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 is a Japanese new religious movement founded by Komatsu Kiyoko in 1976. Komatsu was born in Yokohama, Japan in 1928; her mother was the successor to a hereditary line of Shinto priests. In 1976, an acquaintance of Komatsu's made a prophecy that a Shinto kami was about to descend to Earth. Shortly thereafter, Komatsu was visited in turn by a dragon god, the bodhisattva Kannon, and finally Amaterasu Oomikami, the Shinto goddess of the sun. From that time forward, Komatsu dedicated herself to passing on knowledge from Amaterasu.

The Shinmei Aishinkai movement became an official religious organization in 1983. The focus of the movement's practices are a set of okiyome or osame, purification rituals that are meant to give ascension to the spirits, or jaki (See also: Amanojaku) of departed people which are still bound to the earth. By doing so, the group hopes to ensure peace and prosperity throughout the world. To that end, rituals have been held following such events as the destruction of the Berlin Wall and the September 11th bombings. The movement's main festival, known as kamiyou gyouretsu, is held in autumn at the main Tokyo shrine and includes a parade in which members dress in period clothing and proceed through the city.

The five main gods worshipped by followers are as follows: Amaterasu Oomikami, Takemikazuchi no mikoto, Ninigi, Kannou no kami, and Ama no Tajikarao no mikoto. However, others such as Ame no Uzume are also regularly worshipped.

The Shinmei movement, like many Shinto-derived new religious movements includes a strong emphasis on divination, particularly Chinese five-element theory known as kigaku. This includes the study of kasou, the floor plan of one's house and the influences of energy drawn from various compass directions. This shares some similarities with feng shui or fuusui but should not be conflated with that art. The group also has strong ties to Ise Shrinemarker (Ise, Mie Prefecturemarker), where the goddess Amaterasu is believed to reside.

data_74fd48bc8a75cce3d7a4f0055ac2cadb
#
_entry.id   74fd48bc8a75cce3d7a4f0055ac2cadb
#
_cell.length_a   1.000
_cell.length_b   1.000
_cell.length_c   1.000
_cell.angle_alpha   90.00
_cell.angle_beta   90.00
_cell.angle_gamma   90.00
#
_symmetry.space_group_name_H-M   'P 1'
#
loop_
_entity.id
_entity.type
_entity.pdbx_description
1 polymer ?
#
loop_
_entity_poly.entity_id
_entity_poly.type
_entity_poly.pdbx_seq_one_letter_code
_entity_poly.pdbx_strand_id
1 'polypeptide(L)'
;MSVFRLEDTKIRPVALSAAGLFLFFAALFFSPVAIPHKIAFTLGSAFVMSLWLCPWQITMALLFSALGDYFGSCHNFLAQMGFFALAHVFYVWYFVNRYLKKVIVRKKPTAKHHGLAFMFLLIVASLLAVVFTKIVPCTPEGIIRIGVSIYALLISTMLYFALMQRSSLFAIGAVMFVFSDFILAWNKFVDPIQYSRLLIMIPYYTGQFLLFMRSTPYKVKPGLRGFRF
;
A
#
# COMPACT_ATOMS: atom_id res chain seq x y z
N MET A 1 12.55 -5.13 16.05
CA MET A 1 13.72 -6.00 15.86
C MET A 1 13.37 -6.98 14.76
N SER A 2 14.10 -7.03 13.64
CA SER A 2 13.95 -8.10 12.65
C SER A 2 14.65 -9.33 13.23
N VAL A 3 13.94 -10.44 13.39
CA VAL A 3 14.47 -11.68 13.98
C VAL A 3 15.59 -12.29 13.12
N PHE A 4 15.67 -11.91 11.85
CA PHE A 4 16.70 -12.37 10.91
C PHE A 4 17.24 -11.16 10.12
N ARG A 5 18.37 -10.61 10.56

As of 2008, the group has approximately 50,000 members nationwide. Branch shrines have been established in Hokkaidōmarker, Kyūshūmarker, Nasu (Tochigi Prefecturemarker), and Hyōgo Prefecturemarker. The main shrine is located in Tokyo, Japanmarker.


  • "Religion in Japan: Arrows to Heaven and Earth" by Janet Goff. Japan Quarterly. Tokyo: Jul-Sep 1997.Vol.44, Iss. 3; pg. 105. (Reviewing Religion in Japan, Cambridge University Press, 1996.)
  • "Female Founders and Shamanesses," Encyclopedia of Shinto website.
  • "Shinmei Aishinkai," Encyclopedia of Shinto website.
  • "Shinmei Aishinkai" Shinmei Aishinkai Official Website.

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